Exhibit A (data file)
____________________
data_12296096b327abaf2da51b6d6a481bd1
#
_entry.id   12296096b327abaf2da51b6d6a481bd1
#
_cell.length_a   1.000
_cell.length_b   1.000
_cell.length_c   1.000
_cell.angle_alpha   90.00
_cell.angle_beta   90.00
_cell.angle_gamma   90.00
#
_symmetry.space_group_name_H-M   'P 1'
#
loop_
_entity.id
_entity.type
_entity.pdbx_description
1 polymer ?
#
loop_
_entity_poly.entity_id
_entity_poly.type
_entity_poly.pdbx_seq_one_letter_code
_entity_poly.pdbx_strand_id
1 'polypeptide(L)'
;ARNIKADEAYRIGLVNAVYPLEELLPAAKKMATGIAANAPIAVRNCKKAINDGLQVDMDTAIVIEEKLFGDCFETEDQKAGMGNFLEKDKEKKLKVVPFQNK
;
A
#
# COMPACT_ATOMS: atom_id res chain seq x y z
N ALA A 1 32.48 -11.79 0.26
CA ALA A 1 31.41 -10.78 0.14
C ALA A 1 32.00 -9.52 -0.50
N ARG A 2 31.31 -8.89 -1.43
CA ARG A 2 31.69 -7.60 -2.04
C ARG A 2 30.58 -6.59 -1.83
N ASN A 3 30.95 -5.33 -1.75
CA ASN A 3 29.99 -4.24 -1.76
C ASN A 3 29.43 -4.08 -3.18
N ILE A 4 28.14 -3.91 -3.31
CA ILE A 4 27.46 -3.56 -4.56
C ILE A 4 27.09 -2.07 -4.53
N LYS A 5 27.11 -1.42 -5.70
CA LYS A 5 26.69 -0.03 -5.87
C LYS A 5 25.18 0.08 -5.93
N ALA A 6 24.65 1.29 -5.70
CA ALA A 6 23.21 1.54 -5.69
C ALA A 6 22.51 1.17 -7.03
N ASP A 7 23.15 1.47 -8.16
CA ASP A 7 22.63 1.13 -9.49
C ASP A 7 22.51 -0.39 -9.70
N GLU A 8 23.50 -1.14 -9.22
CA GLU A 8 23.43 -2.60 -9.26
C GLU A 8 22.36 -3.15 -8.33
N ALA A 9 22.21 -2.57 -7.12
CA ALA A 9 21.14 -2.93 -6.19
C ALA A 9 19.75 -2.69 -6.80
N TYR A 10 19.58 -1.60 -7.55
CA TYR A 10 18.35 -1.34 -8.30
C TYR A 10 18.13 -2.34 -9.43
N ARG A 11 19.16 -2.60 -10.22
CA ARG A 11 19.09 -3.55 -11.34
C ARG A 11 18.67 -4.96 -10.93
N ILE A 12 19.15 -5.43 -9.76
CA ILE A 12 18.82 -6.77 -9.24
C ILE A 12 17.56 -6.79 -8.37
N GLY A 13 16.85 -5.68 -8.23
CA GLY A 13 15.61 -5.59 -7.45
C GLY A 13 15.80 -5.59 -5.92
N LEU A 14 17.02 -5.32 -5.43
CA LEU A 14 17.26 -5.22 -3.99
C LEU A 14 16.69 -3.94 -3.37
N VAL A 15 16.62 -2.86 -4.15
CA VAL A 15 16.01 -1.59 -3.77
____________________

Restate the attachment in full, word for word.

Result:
data_12296096b327abaf2da51b6d6a481bd1
#
_entry.id   12296096b327abaf2da51b6d6a481bd1
#
_cell.length_a   1.000
_cell.length_b   1.000
_cell.length_c   1.000
_cell.angle_alpha   90.00
_cell.angle_beta   90.00
_cell.angle_gamma   90.00
#
_symmetry.space_group_name_H-M   'P 1'
#
loop_
_entity.id
_entity.type
_entity.pdbx_description
1 polymer ?
#
loop_
_entity_poly.entity_id
_entity_poly.type
_entity_poly.pdbx_seq_one_letter_code
_entity_poly.pdbx_strand_id
1 'polypeptide(L)'
;ARNIKADEAYRIGLVNAVYPLEELLPAAKKMATGIAANAPIAVRNCKKAINDGLQVDMDTAIVIEEKLFGDCFETEDQKAGMGNFLEKDKEKKLKVVPFQNK
;
A
#
# COMPACT_ATOMS: atom_id res chain seq x y z
N ALA A 1 32.48 -11.79 0.26
CA ALA A 1 31.41 -10.78 0.14
C ALA A 1 32.00 -9.52 -0.50
N ARG A 2 31.31 -8.89 -1.43
CA ARG A 2 31.69 -7.60 -2.04
C ARG A 2 30.58 -6.59 -1.83
N ASN A 3 30.95 -5.33 -1.75
CA ASN A 3 29.99 -4.24 -1.76
C ASN A 3 29.43 -4.08 -3.18
N ILE A 4 28.14 -3.91 -3.31
CA ILE A 4 27.46 -3.56 -4.56
C ILE A 4 27.09 -2.07 -4.53
N LYS A 5 27.11 -1.42 -5.70
CA LYS A 5 26.69 -0.03 -5.87
C LYS A 5 25.18 0.08 -5.93
N ALA A 6 24.65 1.29 -5.70
CA ALA A 6 23.21 1.54 -5.69
C ALA A 6 22.51 1.17 -7.03
N ASP A 7 23.15 1.47 -8.16
CA ASP A 7 22.63 1.13 -9.49
C ASP A 7 22.51 -0.39 -9.70
N GLU A 8 23.50 -1.14 -9.22
CA GLU A 8 23.43 -2.60 -9.26
C GLU A 8 22.36 -3.15 -8.33
N ALA A 9 22.21 -2.57 -7.12
CA ALA A 9 21.14 -2.93 -6.19
C ALA A 9 19.75 -2.69 -6.80
N TYR A 10 19.58 -1.60 -7.55
CA TYR A 10 18.35 -1.34 -8.30
C TYR A 10 18.13 -2.34 -9.43
N ARG A 11 19.16 -2.60 -10.22
CA ARG A 11 19.09 -3.55 -11.34
C ARG A 11 18.67 -4.96 -10.93
N ILE A 12 19.15 -5.43 -9.76
CA ILE A 12 18.82 -6.77 -9.24
C ILE A 12 17.56 -6.79 -8.37
N GLY A 13 16.85 -5.68 -8.23
CA GLY A 13 15.61 -5.59 -7.45
C GLY A 13 15.80 -5.59 -5.92
N LEU A 14 17.02 -5.32 -5.43
CA LEU A 14 17.26 -5.22 -3.99
C LEU A 14 16.69 -3.94 -3.37
N VAL A 15 16.62 -2.86 -4.15
CA VAL A 15 16.01 -1.59 -3.77